The Echo Chamber of Commerce

Corporations are in the business of making money, not political statements. That’s why they spend millions of dollars to have others, such as politicians and Chambers of Commerce, do their political bidding for lower taxes and less regulations. However, America’s top companies and their “political arms” are beginning to champion radical social policies to maintain a “marketable” public image. To them, accepting and championing radical social ideologies are key to courting the American consumer.

For example, in 2019 the U.S. Chamber of Commerce and “200 of the nation’s leading businesses” publicly supported the federal Equality Act. The Equality Act would outlaw “discrimination” based on sexual orientation and gender identity for housing, employment, and public accommodation. Laws of similar nature at state and local levels have resulted in business owners being sued for not using their creative expression to celebrate lifestyles that are contrary to their faith.

The Human Rights Coalition (HRC) created a “Corporate Equality Index” to pressure companies into pro-LGBTQ advocacy. HRC surveyed major U.S. companies and gave “214 Fortune 500 companies and 123 of the nation’s top 200 law firms” perfect scores.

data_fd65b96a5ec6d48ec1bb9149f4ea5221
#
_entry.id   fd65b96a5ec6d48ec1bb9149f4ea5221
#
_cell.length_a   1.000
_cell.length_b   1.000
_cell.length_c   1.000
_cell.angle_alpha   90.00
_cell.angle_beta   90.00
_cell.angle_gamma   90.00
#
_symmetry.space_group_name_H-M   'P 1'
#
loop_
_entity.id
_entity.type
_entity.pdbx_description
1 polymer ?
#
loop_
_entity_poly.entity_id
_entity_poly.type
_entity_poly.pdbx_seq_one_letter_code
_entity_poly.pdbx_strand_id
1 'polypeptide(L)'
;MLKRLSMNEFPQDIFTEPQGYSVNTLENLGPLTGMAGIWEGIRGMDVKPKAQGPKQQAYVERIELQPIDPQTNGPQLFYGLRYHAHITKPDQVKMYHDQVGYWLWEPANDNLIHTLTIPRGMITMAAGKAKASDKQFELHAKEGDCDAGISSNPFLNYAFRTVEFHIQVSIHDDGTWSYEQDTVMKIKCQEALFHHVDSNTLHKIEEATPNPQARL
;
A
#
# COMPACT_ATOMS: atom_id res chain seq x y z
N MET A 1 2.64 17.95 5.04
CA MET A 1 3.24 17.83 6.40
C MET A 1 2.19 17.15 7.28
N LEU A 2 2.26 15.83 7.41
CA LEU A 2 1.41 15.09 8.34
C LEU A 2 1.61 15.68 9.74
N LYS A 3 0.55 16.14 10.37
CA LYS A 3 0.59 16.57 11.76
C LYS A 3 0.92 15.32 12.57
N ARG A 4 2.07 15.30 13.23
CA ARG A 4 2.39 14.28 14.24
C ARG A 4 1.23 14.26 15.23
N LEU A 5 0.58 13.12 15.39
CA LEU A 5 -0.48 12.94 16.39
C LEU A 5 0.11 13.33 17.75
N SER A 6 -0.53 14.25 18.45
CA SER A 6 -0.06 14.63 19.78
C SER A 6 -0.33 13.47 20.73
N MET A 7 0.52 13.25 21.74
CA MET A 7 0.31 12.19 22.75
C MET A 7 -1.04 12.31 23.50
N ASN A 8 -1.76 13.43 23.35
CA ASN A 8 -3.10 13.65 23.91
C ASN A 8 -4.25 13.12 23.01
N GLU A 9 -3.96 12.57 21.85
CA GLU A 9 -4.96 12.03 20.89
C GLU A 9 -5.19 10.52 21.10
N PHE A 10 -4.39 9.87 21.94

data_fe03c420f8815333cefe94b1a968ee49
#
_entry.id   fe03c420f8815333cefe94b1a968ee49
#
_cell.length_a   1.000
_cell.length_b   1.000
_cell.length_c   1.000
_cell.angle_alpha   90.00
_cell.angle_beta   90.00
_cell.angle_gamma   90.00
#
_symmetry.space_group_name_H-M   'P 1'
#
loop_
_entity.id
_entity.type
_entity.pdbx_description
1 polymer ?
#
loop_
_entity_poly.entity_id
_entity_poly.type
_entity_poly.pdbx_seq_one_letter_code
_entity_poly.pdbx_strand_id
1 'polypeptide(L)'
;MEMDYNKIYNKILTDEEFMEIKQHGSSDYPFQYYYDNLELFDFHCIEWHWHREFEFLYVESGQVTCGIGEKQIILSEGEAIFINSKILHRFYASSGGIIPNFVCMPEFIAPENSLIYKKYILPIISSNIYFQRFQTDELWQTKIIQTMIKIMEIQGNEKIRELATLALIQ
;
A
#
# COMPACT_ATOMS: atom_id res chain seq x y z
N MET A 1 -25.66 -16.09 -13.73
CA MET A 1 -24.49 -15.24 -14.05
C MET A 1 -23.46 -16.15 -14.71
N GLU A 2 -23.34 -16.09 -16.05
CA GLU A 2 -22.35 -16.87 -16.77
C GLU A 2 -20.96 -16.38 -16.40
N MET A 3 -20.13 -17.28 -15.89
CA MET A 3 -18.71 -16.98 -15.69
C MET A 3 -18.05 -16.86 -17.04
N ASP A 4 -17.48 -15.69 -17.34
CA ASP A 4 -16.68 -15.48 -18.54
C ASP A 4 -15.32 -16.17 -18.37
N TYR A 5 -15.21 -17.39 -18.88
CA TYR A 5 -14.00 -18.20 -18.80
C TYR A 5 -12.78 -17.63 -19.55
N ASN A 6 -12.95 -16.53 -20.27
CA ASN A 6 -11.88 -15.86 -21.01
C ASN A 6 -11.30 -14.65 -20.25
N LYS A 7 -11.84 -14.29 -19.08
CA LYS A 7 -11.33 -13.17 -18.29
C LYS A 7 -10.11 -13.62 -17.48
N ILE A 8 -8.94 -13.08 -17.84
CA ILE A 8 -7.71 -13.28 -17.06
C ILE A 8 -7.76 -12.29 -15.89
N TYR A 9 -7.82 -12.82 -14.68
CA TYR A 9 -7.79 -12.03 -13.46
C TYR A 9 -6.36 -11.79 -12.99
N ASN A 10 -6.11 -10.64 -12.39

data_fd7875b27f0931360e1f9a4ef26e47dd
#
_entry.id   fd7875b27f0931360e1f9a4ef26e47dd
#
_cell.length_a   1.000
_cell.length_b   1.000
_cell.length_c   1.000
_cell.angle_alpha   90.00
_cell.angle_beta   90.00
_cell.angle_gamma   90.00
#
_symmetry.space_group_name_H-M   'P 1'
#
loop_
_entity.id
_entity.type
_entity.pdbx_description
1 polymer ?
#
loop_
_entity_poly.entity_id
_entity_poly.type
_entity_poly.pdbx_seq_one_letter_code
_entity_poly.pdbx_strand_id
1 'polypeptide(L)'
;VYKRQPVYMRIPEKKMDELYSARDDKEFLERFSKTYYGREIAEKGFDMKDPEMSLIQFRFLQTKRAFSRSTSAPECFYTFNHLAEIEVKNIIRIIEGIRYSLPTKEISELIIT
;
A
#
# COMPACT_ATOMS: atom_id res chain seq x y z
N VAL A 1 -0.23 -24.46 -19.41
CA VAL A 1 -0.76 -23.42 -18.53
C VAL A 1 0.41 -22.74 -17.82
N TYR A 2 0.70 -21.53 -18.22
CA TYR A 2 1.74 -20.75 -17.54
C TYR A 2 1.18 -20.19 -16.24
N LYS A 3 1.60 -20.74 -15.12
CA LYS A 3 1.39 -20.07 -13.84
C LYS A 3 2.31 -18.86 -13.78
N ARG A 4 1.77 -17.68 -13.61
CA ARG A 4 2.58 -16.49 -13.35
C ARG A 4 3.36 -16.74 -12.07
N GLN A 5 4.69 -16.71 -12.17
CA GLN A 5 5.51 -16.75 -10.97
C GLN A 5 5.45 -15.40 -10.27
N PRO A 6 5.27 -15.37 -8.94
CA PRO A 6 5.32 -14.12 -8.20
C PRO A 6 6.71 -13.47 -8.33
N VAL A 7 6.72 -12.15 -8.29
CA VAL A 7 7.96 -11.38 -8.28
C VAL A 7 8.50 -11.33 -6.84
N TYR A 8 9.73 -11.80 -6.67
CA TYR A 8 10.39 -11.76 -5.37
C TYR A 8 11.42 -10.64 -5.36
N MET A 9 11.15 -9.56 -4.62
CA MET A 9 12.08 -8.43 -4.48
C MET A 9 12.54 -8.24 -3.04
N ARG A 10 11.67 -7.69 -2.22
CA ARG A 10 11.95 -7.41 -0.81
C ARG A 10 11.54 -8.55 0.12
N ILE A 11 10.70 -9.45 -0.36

What must a company do to receive a perfect score? Here are a few qualifiers:

  1. Provide healthcare coverage for “reconstructive surgical procedures related to sex reassignment”
  2. Adopt “gender transition guidelines with supportive restroom, dress code and documentation guidance”
  3. Demonstrate “public support for LGBTQ equality under law”
  4. Market and advertise “with LGBTQ content” or sponsor “LGBTQ organizations and events”

These “perfect score” companies are not just active on the left coast. Take a look at the top “Commonwealth Partners” for the Kentucky Chamber of Commerce. 7 companies (UPS, BB&T, Brown-Foreman, Toyota, Humana, PPL, Aetna) received PERFECT scores and Aetna (CVS) received a near perfect 90/100 grade.

This means all the top “partners” at the Kentucky Chamber of Commerce have “demonstrated public support for LGBTQ equality.” While the U.S. Chamber of Commerce has already made their stand against religious liberty, be aware that other Chambers, such as Kentucky, may follow suit. With heavy financial influence from these large corporations, the Kentucky Chamber is susceptible to allocating resources to advance the LGBTQ agenda instead of protecting small business owners from laws that criminalize their faith in the marketplace.

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